I am going to pitch it into a batch and see what happens. I would note that I choose the greenhouse because of the way things went this fall. We had taken a vacation in the fall, as a result the greenhouse was neglected for a couple of weeks. When I left there was a bumper crop of tomatoes and zucchinis. As well I had a grape vine growing in there as well as pumpkins. Duringt he vacation everything decided to ripen at once and when we came back and I opened the door it smelled like "tomato beer" Everything had overrippened, split open and had started to ferment. So when I went in in January, I stirred up the soil, moved things around to get the stuff into the air. This is one of the great things about homebrewing, there is alot of fun to be had even when you are not stirring a mash tun or standing over the kettle. Cheers
Brian S
02/02/11 11:56 AM  
Re: Question about ambient/spontaneous fermentatio
If you really wanted to geek out on the subject of what organism you have, why not email white labs or the brewing science institute to see if they'll do a custom analysis?

If this is too costly, I can do a RFLP based analysis (see below), but would have to order the necessary primers (about $18 per species you wanted to check for). If there were a bunch of people with this same problem the test could be batched (i.e. it would cost the same to do 20 samples as 1).

I realize this is way off the deep end, but it might be fun. At the end of the day you still probably have a slurry of different bugs, and you're only looking for certain ones with RFLP, so I don't know if its more interesting than useful. You may end up with a subclone of Brett B, for example, whose flavors you like better than that you can get from WL or WY. You may end up with some crazy yeast species that we'll never know what genus/phylum it belongs to.

http://aem.asm.org/cgi/content/full/70/3/1347

CASK1
02/03/11 08:56 AM  
Re: Question about ambient/spontaneous fermentatio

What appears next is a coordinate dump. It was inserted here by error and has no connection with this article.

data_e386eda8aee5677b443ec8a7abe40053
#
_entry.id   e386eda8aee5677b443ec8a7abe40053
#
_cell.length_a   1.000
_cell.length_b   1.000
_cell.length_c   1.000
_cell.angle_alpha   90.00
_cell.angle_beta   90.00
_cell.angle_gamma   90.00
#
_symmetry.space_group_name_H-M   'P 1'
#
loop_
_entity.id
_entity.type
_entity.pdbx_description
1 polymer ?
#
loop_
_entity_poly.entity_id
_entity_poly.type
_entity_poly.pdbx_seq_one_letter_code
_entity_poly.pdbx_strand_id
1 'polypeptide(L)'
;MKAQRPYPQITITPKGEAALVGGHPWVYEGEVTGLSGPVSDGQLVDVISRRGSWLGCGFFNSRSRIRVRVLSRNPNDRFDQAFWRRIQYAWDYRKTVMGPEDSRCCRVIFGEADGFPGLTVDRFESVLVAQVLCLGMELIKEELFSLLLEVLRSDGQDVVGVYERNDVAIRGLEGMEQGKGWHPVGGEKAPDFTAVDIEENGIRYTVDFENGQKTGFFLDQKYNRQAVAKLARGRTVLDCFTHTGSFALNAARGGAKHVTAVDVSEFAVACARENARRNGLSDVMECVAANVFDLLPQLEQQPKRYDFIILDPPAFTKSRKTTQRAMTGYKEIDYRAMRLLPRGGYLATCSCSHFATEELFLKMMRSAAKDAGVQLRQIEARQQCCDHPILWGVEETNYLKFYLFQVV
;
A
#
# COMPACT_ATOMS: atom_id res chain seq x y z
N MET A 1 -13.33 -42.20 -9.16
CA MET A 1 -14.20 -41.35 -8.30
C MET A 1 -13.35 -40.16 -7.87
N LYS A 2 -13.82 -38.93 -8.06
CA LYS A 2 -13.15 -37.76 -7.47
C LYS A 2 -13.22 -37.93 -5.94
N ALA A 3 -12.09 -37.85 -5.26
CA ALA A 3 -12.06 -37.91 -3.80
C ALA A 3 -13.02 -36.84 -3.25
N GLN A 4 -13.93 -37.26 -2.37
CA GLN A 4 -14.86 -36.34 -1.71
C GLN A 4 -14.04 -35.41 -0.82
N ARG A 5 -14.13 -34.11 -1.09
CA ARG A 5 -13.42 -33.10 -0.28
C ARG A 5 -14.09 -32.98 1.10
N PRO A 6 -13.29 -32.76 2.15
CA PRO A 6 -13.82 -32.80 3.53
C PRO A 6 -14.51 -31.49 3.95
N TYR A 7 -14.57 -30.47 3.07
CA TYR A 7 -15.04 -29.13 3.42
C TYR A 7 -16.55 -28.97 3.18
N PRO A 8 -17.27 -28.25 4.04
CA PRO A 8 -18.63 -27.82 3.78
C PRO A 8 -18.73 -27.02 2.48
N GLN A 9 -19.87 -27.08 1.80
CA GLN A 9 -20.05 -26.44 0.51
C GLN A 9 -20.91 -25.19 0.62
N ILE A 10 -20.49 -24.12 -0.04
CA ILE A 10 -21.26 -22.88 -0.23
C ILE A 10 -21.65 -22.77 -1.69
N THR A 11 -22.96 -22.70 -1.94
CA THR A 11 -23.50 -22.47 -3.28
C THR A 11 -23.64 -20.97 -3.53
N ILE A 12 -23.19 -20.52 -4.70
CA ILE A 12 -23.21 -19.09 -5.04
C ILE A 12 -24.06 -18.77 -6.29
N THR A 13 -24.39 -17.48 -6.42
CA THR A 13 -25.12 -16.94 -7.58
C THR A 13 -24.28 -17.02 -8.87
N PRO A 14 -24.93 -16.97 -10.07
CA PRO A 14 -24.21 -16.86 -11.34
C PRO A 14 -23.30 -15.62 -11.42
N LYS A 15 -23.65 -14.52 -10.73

I might be interested in the RFLP analysis. I recently set up a mini-sour mash using a handful of malt to inoculate. I decided to take it a step further since I work in a bio department, and cultured out what was in the fermentation. In addition to lacto, I got two distinct yeast colonies. Superficially they look like Brett under the scope, but grow at different rates and have noticeably different cell sizes. Small batch test fermentations are under way. If either produces something drinkable and interesting, I'd be up for some sort of molecular analysis.
jaymo
02/04/11 01:57 AM  
Re: Question about ambient/spontaneous fermentatio
SteveG-

I'm assuming you mean you can only do the "open" portion of the fermentation in January. How long do you leave it open when you do them indoors? Do you leave out some starter wort to inoculate or just leave an entire batch of wort out for inoculation?

SteveG
02/04/11 10:31 AM  
Re: Question about ambient/spontaneous fermentatio
Its been a couple years, but as I recall it was maybe two weeks. I placed one of those hair-netty looking covers over it, tight enough weave to keep out any passing insects but air flow would be unrestricted. I'd keep it open until activity had clearly commensed. I have to say, even when the process worked out great (I ran 3 for 5 here) it was the most butt ugly fermentation I've ever seen.
MarkO
02/08/11 06:55 PM  
Re: Question about ambient/spontaneous fermentatio
In Oregon, I generally just leave a pLambic wort exposed to the elements in a jury-rigged koelschip for one or two nights. Usually just one, and it works just fine. It might take a week or two for visible signs of fermentation to appear, but a couple of years later I'll end up with a drinkable, and sometimes decent, beer.